A letter describing the characteristics of 77 different species of barnacles penned by Charles Darwin has been rediscovered. The barnacles that Darwin described have also been recovered. Hanne Strager, Head of Exhibitions at the Natural History Museum of Denmark, found the letter and recovered the barnacles.
Before he ever wrote On the Origin of Species, Darwin sent 77 samples of cirripedes (barnacles) back to Japetus Steenstrup, director of the Royal Museum of Natural History, in 1854, with a letter describing the samples as a gift in thanks for Steenstrup’s assistance in lending the samples to Darwin. Steenstrup was himself a pioneer in zoology, cephalopods, genetics, and was the first to document the effects of climate change on plant growth. The lost letter confirms Darwin’s use of these samples in developing his concepts of evolution.
The Darwin Correspondence Project could confirm the existence of the letter from Darwin to Steenstrup but could not find it. Strager found the letter and recovered the majority of the original barnacles among the 14 million items in the Natural History Museum of Denmark. The letter contains numbers and a scientific name for each of the species of barnacles. The writing was so poor that experts took almost three months to decipher the script. The barnacles were collected from several exhibits and storage areas in the museum. The missing barnacles will hopefully be returned by those who now own them.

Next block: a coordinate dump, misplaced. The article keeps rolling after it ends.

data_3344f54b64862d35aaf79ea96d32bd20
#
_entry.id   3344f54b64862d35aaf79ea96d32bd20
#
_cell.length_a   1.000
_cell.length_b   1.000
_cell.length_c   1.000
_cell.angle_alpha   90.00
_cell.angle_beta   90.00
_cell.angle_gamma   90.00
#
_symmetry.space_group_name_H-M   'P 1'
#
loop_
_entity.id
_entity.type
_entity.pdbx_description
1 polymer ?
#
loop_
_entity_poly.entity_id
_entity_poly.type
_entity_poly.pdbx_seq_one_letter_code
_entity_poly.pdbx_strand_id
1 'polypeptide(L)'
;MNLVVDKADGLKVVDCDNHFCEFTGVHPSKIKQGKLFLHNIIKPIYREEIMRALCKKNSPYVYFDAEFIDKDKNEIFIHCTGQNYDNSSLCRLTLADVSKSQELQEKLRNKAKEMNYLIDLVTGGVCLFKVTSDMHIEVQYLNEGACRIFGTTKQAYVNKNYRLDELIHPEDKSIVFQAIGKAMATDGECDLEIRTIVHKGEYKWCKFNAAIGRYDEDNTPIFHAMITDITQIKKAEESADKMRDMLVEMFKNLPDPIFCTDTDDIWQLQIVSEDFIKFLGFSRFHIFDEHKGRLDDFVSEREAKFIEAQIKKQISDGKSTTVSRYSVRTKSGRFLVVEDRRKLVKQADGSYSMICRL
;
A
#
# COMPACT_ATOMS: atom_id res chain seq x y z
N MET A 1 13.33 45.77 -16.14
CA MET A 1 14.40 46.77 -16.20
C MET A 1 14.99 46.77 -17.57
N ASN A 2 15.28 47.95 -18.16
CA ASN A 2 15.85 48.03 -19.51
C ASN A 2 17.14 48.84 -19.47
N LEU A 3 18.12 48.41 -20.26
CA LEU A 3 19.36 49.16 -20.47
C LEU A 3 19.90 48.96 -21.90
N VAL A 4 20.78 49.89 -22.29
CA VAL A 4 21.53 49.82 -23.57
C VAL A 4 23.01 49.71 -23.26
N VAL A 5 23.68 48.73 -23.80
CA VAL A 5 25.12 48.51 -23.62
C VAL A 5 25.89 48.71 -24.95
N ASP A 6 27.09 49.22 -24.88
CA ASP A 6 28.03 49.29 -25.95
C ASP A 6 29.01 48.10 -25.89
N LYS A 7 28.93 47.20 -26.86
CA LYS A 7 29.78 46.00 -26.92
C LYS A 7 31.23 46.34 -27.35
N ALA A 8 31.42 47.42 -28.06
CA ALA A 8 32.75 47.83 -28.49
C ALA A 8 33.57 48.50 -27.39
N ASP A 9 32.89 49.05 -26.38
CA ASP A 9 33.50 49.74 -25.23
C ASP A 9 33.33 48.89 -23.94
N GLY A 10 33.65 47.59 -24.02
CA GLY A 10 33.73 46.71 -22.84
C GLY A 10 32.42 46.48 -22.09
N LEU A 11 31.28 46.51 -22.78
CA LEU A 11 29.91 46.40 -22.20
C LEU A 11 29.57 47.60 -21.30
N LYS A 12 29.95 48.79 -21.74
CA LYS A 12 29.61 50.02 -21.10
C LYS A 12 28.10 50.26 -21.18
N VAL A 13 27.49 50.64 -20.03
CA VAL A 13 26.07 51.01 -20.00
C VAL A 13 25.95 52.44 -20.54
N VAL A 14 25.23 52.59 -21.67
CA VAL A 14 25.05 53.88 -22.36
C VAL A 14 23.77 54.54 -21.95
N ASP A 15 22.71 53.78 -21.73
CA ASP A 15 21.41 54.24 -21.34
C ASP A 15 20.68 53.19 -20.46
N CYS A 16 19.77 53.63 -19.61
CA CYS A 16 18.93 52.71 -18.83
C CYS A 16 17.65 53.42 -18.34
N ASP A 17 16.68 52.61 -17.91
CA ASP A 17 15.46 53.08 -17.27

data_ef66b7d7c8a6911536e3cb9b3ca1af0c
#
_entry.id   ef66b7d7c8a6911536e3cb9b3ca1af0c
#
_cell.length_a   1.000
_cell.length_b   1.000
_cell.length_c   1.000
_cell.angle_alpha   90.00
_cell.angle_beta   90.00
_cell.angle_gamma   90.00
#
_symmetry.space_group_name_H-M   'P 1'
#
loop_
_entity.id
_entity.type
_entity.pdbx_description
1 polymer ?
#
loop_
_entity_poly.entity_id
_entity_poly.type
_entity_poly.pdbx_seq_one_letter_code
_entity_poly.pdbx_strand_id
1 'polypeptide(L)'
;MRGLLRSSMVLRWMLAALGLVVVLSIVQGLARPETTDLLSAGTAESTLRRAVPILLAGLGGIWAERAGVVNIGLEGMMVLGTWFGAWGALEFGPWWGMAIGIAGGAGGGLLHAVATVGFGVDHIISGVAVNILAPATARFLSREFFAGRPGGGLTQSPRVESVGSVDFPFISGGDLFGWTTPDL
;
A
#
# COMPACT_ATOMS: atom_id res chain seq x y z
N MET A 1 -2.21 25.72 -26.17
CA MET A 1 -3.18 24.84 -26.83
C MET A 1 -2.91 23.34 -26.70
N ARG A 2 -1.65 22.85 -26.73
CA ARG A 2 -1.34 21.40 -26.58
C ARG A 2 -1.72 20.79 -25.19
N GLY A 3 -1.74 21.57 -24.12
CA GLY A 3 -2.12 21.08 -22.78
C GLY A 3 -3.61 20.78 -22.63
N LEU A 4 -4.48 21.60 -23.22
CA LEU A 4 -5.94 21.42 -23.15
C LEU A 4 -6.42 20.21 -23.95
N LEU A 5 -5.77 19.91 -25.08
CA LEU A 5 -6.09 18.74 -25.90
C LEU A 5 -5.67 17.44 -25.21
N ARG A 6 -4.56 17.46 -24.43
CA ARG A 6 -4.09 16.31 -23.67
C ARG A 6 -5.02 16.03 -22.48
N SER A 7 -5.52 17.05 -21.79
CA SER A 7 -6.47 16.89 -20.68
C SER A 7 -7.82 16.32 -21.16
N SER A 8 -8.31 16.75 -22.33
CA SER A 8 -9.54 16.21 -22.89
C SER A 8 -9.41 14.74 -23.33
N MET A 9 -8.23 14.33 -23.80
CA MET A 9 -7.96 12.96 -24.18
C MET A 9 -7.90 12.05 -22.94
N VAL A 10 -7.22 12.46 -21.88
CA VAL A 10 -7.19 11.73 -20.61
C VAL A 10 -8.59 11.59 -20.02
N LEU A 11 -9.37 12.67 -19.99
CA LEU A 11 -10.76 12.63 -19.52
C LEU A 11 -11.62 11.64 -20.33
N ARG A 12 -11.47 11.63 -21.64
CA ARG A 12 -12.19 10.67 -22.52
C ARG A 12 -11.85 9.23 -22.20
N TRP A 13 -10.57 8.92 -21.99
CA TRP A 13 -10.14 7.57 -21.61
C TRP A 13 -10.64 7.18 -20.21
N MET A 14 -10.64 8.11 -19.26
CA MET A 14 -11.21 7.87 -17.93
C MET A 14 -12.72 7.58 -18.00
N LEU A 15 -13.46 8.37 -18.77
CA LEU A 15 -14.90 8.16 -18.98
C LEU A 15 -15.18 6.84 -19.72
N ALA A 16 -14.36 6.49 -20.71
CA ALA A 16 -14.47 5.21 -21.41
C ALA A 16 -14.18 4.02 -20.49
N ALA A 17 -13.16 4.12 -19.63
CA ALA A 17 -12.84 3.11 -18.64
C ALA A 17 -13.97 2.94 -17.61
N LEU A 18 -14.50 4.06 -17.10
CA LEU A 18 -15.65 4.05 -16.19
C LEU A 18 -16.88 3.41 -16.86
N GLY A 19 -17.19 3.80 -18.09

The missive is one of the few known correspondence between two early pioneers of evolutionary science. Denmark’s new giant dinosaur “Misty” is scheduled to be the star of the upcoming exhibit. Darwin’s barnacles may eclipse even a dinosaur due to the rarity of the 160-year-old letter and the history it defines.